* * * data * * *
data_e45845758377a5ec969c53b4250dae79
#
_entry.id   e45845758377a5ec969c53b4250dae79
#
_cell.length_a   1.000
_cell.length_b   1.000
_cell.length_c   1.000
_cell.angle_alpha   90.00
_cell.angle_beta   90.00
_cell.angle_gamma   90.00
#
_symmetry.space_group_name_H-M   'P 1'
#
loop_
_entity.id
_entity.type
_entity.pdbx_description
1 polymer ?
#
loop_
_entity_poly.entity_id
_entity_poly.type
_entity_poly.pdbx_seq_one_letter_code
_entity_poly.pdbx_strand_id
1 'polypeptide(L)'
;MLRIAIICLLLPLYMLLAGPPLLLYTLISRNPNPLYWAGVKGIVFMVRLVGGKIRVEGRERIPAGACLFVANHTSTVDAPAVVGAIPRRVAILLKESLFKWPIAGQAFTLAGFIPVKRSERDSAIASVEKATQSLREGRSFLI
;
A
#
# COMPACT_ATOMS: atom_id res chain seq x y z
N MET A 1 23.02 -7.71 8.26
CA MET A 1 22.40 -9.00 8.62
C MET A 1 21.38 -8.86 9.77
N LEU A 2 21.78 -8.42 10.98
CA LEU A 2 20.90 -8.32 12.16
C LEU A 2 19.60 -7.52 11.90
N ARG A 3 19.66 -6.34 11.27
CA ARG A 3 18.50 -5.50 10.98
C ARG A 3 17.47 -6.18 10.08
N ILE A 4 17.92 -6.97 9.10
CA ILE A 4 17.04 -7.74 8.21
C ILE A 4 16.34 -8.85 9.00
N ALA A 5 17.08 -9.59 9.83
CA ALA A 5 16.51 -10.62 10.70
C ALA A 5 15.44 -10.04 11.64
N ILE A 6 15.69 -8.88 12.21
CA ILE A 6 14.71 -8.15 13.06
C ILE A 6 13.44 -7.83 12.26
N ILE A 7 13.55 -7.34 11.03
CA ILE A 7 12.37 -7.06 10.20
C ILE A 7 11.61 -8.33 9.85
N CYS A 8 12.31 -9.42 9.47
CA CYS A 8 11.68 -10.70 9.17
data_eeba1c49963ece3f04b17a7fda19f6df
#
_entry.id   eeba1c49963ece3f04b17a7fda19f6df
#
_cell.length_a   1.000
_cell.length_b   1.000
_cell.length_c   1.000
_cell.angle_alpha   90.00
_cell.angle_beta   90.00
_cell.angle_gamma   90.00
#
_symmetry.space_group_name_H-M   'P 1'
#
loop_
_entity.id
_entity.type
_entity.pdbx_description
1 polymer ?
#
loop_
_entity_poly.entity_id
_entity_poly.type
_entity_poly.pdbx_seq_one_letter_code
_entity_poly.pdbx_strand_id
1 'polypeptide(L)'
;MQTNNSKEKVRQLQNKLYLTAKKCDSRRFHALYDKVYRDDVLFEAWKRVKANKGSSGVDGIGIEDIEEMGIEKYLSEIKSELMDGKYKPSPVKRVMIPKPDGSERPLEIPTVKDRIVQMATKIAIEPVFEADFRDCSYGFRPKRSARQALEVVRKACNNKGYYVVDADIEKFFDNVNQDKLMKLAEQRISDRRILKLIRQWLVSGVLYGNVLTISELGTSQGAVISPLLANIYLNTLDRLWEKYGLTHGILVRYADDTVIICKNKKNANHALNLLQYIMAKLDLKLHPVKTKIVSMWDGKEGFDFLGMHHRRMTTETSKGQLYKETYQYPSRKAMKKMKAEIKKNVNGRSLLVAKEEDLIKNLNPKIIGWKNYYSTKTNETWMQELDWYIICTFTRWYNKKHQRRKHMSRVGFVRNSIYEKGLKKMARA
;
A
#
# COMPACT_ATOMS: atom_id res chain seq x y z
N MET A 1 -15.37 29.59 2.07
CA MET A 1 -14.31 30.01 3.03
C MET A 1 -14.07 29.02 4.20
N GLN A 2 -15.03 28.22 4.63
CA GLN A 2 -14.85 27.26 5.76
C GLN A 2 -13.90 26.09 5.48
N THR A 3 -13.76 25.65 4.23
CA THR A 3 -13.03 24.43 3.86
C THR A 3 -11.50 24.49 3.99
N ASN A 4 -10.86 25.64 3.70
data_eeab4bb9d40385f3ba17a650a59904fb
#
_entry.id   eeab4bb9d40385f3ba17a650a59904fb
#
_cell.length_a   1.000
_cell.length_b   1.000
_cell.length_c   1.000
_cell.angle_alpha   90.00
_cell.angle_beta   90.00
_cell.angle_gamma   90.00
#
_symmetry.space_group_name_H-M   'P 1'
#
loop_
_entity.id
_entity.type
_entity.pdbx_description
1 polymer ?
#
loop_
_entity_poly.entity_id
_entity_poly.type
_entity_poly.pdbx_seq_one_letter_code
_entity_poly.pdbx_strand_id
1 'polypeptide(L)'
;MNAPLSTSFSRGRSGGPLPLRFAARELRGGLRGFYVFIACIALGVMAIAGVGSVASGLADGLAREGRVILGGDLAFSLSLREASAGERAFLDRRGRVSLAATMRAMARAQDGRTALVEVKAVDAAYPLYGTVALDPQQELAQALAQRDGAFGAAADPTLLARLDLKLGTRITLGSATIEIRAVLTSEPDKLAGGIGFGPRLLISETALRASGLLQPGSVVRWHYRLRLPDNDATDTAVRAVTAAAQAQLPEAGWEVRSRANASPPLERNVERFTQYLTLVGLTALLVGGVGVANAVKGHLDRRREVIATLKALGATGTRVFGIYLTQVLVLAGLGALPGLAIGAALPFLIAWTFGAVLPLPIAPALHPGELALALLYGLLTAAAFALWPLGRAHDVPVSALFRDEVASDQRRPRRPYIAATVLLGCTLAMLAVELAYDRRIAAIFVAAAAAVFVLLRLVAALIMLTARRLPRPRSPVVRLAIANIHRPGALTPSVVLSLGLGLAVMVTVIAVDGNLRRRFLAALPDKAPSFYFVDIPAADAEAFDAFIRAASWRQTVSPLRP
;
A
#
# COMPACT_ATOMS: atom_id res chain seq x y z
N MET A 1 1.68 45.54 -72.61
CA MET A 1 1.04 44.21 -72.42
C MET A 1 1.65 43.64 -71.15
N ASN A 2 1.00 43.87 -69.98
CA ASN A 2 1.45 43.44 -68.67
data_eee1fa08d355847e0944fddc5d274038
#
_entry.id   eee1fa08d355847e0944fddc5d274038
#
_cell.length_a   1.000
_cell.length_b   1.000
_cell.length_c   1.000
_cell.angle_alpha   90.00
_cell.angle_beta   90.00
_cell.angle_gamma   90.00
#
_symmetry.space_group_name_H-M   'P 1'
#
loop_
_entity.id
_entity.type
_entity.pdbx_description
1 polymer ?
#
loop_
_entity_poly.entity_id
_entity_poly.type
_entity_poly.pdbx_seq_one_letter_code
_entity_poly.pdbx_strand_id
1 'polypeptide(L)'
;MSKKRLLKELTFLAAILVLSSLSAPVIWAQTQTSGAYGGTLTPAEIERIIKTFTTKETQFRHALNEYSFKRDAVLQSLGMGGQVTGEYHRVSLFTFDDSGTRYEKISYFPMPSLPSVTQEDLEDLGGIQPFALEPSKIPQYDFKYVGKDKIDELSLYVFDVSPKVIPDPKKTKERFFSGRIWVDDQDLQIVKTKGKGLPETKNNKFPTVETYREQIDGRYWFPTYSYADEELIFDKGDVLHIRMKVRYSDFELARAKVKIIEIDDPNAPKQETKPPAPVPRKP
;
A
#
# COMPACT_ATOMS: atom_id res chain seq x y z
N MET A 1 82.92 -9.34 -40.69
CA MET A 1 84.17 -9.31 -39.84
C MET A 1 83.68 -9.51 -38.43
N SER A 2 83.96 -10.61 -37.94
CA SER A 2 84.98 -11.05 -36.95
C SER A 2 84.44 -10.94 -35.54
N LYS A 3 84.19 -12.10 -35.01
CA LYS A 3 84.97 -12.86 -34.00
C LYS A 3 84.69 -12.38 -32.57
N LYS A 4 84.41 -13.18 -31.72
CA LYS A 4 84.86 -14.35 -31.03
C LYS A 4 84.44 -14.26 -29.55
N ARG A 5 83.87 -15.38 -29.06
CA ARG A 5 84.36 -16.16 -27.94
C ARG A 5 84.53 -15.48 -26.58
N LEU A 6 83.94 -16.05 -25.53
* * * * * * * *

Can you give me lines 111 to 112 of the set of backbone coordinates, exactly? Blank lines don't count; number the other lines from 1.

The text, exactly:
1 polymer ?
#